Monday, January 31, 2011

Au Bonheur des Petites Mains - Tunic with Front Tucks (TQH08002)

There has been much activity surrounding Au Bonheur patterns over on Stitcher's Guild, largely spurred on by PStarbuck (aka Peggy), and her wonderful creations. It made me want to knock out another of these fun French patterns.

I bought this tunic pattern a year or so ago. It is reminiscent of recent tunic patterns from the Big 4 that fit through the bust then flare out at the waist and feature an uneven hem. However, this one has two large tucks on the front at hip level. The front is cut much wider and longer than the back, and when the tucks are sewn in to the front, the fabric under the tucks falls in such a way as to suggest a "skirting." I have sewn tops similar to this style from the Big 4, and this one is drafted quite differently.

Which is why I like this pattern line. :)

The pattern comes in size 36-46, which is too small for me and my trusty ruler told me I'd need to add at least 10 inches at the bustline. Though there are only 3 pattern pieces, it took me longer to alter the pattern than it did to cut and sew it.


  • I widened the sleeve 2" at the bicep tapered to 3/8" at the wrist.
  • I widened the back 2" (a total of 4").
  • I applied an FBA, ending at the hip. I added a Y-dart that was 4" wide (adding 8" total). I did not sew the dart, however. I eased the fullness into the side seam.

When I visited Stone Mountain and Daughter on New Year's Day, I picked up a sweater knit from the upstairs sale room. It contained wool, mohair, and synthetic - I can't remember the exact blend, though the bolt recommended dry cleaning. I threw a small piece of it into the washer and dryer, and I liked how it softened the slightly scratchy mohair, so I threw the entire piece into a normal load. It did shrink, though I didn't measure the amount.

This fabric was a pain to sew. It is a very loose knit and it ravels. It is a fun print, but is highly unstable and stretches out like crazy. So, with the running and the instability, it required a gentle hand.

Construction Notes:

  • Before sewing the front tucks, I placed Steam a Seam Lite on the stitching line of each tuck.
  • I stabilized the shoulder seams, also with SAS Lite.
  • After my alterations, the back shoulder seam was wider than the front. I eased in some of that fullness, but I chopped the remainder off of the armscye.
  • Despite my best efforts, the neckline stretched out of shape, almost as soon as it was cut. I sewed the neckline using a strip of a black leotard-style lycra knit, turned to the inside, and then topstitched at 1/4". I then inserted a 2mm round elastic into the casing formed by the topstitching and eased the neckline back to its desired location. Note that this pattern has a fairly open neckline and I cut it a bit higher than designed.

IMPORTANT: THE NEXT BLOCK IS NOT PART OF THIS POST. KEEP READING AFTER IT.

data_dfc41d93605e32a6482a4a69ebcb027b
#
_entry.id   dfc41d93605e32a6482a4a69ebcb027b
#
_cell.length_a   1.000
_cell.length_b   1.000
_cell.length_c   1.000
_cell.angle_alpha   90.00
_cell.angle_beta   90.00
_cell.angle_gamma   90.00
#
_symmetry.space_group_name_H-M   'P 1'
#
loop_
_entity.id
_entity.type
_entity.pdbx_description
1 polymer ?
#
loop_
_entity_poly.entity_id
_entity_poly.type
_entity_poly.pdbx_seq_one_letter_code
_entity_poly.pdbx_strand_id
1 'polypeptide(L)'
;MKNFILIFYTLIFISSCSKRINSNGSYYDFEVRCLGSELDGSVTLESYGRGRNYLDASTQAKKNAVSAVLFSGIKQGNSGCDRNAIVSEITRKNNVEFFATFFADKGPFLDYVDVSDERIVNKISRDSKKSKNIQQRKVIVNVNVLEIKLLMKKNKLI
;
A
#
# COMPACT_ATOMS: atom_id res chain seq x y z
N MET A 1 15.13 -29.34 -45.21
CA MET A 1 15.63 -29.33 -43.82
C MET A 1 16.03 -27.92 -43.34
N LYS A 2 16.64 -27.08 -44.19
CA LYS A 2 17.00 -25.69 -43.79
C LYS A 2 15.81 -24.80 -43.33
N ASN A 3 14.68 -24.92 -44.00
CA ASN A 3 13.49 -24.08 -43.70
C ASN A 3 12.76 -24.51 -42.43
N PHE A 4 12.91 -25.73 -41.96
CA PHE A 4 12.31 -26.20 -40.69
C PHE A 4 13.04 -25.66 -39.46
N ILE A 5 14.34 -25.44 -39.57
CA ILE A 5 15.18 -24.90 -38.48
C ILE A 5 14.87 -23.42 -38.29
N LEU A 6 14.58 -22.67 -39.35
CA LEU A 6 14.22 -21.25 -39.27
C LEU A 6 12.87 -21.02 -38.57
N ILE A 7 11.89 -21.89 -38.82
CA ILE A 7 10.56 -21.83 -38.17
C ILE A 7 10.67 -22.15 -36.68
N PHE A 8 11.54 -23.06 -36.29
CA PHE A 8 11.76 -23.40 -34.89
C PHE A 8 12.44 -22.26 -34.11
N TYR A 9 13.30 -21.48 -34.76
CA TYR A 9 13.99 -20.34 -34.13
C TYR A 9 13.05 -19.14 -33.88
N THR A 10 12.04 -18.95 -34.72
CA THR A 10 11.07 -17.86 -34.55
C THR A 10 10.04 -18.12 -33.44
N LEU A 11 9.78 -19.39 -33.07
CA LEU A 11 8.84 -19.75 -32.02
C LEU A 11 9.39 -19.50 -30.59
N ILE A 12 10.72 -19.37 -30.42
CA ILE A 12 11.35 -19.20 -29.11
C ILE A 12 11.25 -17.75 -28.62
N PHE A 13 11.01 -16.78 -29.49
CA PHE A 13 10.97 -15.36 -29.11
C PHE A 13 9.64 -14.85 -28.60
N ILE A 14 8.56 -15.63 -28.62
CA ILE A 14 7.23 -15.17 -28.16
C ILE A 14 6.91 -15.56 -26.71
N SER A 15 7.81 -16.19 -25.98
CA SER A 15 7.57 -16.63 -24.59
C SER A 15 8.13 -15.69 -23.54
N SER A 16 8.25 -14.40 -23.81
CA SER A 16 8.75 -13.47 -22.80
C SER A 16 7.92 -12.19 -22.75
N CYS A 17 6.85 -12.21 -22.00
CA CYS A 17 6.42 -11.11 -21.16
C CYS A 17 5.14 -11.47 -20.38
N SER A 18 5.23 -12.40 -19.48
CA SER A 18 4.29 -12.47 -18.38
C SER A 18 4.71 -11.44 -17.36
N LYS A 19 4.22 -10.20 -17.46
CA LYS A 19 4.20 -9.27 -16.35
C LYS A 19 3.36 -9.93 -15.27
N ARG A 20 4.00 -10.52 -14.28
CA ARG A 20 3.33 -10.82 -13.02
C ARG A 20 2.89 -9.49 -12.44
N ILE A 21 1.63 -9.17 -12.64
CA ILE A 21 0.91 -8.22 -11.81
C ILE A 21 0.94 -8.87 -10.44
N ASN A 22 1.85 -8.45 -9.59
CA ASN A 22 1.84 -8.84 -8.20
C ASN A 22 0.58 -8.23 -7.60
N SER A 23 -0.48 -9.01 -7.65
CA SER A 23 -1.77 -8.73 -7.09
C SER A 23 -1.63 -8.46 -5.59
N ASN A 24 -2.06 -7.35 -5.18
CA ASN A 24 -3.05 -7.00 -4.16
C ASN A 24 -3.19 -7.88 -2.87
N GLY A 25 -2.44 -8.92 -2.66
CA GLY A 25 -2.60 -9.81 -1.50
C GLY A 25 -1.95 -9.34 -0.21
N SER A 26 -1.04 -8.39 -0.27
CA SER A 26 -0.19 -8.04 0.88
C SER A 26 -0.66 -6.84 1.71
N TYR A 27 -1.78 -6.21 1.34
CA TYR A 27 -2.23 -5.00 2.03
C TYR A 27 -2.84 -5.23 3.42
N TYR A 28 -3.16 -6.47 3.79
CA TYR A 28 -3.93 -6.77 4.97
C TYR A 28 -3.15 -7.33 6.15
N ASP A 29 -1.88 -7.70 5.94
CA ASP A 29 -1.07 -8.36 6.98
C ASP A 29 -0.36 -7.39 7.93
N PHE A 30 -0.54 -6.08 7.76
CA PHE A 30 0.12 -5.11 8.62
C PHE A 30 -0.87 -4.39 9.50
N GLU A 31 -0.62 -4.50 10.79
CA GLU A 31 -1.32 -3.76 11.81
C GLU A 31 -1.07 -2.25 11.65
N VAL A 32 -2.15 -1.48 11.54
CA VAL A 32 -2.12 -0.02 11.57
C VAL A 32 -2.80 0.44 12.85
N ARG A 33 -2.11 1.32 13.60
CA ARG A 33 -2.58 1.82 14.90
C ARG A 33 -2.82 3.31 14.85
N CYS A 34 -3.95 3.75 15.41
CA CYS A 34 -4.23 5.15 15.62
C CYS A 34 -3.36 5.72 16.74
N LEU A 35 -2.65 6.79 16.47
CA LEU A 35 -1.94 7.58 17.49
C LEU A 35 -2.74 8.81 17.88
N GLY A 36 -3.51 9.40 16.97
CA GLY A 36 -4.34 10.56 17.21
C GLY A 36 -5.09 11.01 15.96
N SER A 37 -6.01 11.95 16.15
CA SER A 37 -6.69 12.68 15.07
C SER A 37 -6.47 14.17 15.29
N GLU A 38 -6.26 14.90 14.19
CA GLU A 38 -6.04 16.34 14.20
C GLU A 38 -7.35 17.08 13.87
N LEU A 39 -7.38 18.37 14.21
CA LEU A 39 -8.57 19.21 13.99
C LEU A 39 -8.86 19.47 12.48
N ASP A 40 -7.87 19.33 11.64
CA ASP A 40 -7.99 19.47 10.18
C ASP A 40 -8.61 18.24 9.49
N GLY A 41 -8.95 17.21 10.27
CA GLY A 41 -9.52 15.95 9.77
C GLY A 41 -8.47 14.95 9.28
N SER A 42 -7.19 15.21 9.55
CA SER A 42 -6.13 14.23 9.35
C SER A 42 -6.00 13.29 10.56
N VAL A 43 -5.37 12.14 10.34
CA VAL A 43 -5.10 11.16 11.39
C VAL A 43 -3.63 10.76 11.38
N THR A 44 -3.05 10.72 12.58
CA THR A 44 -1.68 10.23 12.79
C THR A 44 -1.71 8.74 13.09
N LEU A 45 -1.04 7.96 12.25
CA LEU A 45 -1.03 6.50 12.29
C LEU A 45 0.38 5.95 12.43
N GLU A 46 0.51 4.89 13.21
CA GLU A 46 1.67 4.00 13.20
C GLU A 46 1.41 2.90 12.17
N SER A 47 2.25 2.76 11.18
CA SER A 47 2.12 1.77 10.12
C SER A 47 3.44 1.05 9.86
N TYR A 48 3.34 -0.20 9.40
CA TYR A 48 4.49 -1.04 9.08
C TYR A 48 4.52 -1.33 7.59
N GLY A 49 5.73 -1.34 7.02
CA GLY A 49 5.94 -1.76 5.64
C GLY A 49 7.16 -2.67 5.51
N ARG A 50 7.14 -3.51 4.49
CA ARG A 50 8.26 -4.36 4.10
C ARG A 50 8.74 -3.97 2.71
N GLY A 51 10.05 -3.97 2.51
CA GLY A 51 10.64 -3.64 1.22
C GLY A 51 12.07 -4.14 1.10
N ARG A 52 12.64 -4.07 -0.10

• I spent time fitting the top through the bust. The knit is so stretchy, that I did remove several inches from the side seam from the bust to the waist.
  • I hand sewed the hems, both the bottom hem and the sleeves.
  • I finished the seams with the serger.

I love my new Fluevog boots! I bought these during the sale in early January. :)

What the Heck, UPS?

Here are the facts:

On Sunday, January 16th, I ordered a Janome Felting machine from

On Wednesday, January 19th, I received a shipping confirmation, with a tracking number for UPS.

I hoped it would arrive in 5 days or so. It was coming from Ohio to San Francisco, and this seemed reasonable.

Time dragged on and it didn't arrive. I chalked it up to the nasty weather that has been pummeling much of the country.

Finally, on Tuesday, January 25th, I dug up the tracking information and looked it up. It said that the package had arrived in San Pablo, California, the previous day, on Monday the 24th. That is a mere 30 minutes from my home, so I assumed it would arrive any minute and I started stalking my front door.

When I checked tracking the next day (or maybe it was later the same day) the only change to the status was that it had said I would receive the package on February 2nd.


How come it would take NINE days to travel 30 minutes to my house? There was no clue on the status page.

On Saturday, I checked the status page again, and saw that my package had left Hodgkins, Illinois on Friday.

Come again?

There was no departure scan from San Pablo, which suggested to me that it was scanned on arrival and then stuck on the wrong truck, or not unloaded from the truck, or something similar. But at least I now understand why they put an arrival date of February 2nd.

What the heck, UPS?

Perhaps they are not aware that I have a half finished jacket that is languishing until I have the machine in my hot little hands.

Meanwhile, I've made a top this weekend. I can't take photos until tomorrow, but I'll go write the post up now. :)